In chapter 7, it begins by illustrating the despondency that animalism has brought upon them all. The setting is the bitter cold winter and the outlook is dismal. The windmill is in ruins and the animals have to rebuild it. The animals are working hard to rebuild it despite grumbling that they do not believe Snowball would do such a thing as destroy their windmill.
There is a rebellion staged by the hens who are angry that Napoleon wants hundreds of eggs each week to sell to humans.
What truly reveals the corruption of animalism is the culmination of the chapter and the climax of the book - the "purge." Napoleon forces and coerces confessions out of the animals and kills them in front of the rest of the animals. The graphic illustration of the blood across the floor and the tearing out of the throats is repulsive. There is enough imagery involved to disgust the reader into seeing corruption if the reader has been able to ignore smaller situations before this. The purge clearly violates the law that no one shall kill another animal, and it illustrates to the reader very emphatically that Napoleon is using fear to control the animals. It does not seem like an equality based society at all as promised from the beginning.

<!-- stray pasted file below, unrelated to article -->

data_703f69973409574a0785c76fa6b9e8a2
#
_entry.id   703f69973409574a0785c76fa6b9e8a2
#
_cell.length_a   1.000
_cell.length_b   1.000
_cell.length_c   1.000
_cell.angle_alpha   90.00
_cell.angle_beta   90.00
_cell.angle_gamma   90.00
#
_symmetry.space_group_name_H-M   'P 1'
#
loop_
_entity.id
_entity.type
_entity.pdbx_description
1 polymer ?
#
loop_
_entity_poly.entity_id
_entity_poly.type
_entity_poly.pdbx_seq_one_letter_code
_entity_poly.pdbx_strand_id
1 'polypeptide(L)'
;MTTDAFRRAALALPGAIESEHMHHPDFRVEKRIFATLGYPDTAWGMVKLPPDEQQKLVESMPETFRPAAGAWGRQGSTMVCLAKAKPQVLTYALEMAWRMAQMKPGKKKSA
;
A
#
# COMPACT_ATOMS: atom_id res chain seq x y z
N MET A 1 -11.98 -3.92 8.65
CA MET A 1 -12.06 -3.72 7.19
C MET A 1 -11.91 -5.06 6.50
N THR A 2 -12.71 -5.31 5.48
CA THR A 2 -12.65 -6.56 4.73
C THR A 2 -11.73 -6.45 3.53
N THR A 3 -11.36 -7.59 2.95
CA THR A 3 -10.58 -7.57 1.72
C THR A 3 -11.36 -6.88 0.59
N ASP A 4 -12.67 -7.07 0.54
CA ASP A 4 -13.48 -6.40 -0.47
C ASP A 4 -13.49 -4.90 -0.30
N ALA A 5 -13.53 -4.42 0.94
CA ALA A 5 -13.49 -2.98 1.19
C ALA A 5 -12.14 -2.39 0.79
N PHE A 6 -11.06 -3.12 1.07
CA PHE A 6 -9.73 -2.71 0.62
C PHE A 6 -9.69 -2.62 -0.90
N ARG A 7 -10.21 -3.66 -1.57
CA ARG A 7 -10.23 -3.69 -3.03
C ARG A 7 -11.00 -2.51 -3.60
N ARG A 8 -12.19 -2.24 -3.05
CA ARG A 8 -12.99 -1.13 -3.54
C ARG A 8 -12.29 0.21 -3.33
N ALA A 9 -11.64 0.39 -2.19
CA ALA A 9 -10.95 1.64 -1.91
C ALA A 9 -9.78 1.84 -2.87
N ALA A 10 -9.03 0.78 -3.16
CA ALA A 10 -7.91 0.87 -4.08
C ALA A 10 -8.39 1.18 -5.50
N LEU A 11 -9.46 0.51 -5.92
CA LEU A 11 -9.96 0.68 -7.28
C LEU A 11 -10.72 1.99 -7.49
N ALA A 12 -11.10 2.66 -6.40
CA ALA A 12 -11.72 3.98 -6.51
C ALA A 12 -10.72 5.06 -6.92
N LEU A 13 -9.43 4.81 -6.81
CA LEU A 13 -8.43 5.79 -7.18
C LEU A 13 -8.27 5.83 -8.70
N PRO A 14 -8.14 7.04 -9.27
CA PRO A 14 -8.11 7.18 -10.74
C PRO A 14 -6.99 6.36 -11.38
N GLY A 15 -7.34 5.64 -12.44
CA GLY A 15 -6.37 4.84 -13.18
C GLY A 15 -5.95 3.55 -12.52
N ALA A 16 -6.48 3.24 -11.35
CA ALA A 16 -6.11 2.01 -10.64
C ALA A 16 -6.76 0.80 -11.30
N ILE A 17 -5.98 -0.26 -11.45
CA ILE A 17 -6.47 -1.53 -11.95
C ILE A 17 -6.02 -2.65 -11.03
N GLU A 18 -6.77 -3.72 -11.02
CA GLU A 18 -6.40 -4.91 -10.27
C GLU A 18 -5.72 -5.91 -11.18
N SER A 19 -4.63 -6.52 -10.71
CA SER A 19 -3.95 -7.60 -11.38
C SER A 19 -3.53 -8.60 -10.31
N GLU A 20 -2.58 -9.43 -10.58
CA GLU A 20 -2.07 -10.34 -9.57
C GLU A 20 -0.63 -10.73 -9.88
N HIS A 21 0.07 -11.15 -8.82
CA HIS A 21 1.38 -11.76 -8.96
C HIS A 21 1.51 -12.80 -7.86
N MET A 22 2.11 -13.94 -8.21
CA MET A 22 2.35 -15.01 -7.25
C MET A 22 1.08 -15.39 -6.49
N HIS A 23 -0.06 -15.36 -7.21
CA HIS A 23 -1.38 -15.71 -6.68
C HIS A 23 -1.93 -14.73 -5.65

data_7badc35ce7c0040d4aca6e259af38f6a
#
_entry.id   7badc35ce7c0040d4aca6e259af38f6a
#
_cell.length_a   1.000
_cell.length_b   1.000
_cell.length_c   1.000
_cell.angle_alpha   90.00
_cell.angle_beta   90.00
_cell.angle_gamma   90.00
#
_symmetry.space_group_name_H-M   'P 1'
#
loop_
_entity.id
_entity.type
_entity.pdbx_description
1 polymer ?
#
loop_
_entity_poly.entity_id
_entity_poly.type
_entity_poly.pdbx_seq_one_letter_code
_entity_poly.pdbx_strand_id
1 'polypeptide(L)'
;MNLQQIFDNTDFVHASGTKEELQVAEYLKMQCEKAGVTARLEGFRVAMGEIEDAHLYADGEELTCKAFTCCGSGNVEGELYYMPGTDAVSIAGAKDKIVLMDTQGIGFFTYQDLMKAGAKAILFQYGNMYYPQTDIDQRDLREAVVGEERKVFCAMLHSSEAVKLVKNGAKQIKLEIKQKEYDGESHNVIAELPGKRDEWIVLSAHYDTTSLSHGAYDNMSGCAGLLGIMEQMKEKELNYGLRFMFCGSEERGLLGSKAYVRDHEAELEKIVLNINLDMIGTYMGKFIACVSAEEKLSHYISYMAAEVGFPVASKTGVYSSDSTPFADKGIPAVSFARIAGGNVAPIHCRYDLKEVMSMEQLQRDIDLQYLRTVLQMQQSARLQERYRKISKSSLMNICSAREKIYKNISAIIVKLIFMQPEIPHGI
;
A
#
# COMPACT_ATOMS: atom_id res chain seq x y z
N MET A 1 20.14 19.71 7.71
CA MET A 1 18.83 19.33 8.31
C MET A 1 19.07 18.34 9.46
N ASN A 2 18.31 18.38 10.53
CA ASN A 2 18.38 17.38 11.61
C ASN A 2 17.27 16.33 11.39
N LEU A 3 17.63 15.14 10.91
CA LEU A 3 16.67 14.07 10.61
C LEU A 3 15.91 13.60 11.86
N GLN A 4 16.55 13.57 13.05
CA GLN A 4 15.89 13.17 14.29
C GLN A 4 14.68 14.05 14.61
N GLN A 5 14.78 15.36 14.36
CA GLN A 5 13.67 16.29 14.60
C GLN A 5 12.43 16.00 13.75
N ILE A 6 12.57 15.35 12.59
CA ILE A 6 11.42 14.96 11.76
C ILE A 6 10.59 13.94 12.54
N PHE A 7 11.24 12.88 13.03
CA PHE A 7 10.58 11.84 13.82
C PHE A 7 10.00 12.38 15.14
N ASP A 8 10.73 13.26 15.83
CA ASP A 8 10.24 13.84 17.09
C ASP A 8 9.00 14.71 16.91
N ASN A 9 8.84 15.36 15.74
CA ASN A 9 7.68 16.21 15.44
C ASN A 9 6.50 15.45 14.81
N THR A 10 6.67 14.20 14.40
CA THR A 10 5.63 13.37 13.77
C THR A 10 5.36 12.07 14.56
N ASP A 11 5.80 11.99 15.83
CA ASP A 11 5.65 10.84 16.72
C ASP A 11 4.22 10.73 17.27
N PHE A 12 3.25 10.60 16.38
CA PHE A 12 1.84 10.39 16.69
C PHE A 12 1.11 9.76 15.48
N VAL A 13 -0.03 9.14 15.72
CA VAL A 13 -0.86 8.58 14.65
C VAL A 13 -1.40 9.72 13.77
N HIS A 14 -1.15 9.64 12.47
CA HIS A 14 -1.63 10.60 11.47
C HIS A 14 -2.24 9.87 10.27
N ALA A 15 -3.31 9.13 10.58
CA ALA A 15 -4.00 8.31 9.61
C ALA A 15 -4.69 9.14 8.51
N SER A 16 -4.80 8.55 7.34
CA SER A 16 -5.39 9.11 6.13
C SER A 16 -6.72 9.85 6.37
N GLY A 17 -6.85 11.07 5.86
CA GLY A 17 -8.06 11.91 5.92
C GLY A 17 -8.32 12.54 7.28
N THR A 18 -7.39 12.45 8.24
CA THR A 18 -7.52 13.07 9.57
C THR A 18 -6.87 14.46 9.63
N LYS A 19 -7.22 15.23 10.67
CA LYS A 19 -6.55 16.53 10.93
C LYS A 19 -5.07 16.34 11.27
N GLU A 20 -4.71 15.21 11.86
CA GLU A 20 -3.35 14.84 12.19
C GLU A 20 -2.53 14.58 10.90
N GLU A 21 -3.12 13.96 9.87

The animals buy into all the coerced confessions because the alternative is to live in terror of Napoleon who may randomly kill them at any time. By believing the lies and giving into the obvious facade of equality, the animals are able to find some sense of comfort and security.
The chapter ends with the new song by Minimus which does not even remotely inspire the animals as "Beasts of England" did and the focus of the song is on Napoleon. Again, equality is not emphasized in the piece but rather one animal who is more equal than all the others: Napoleon.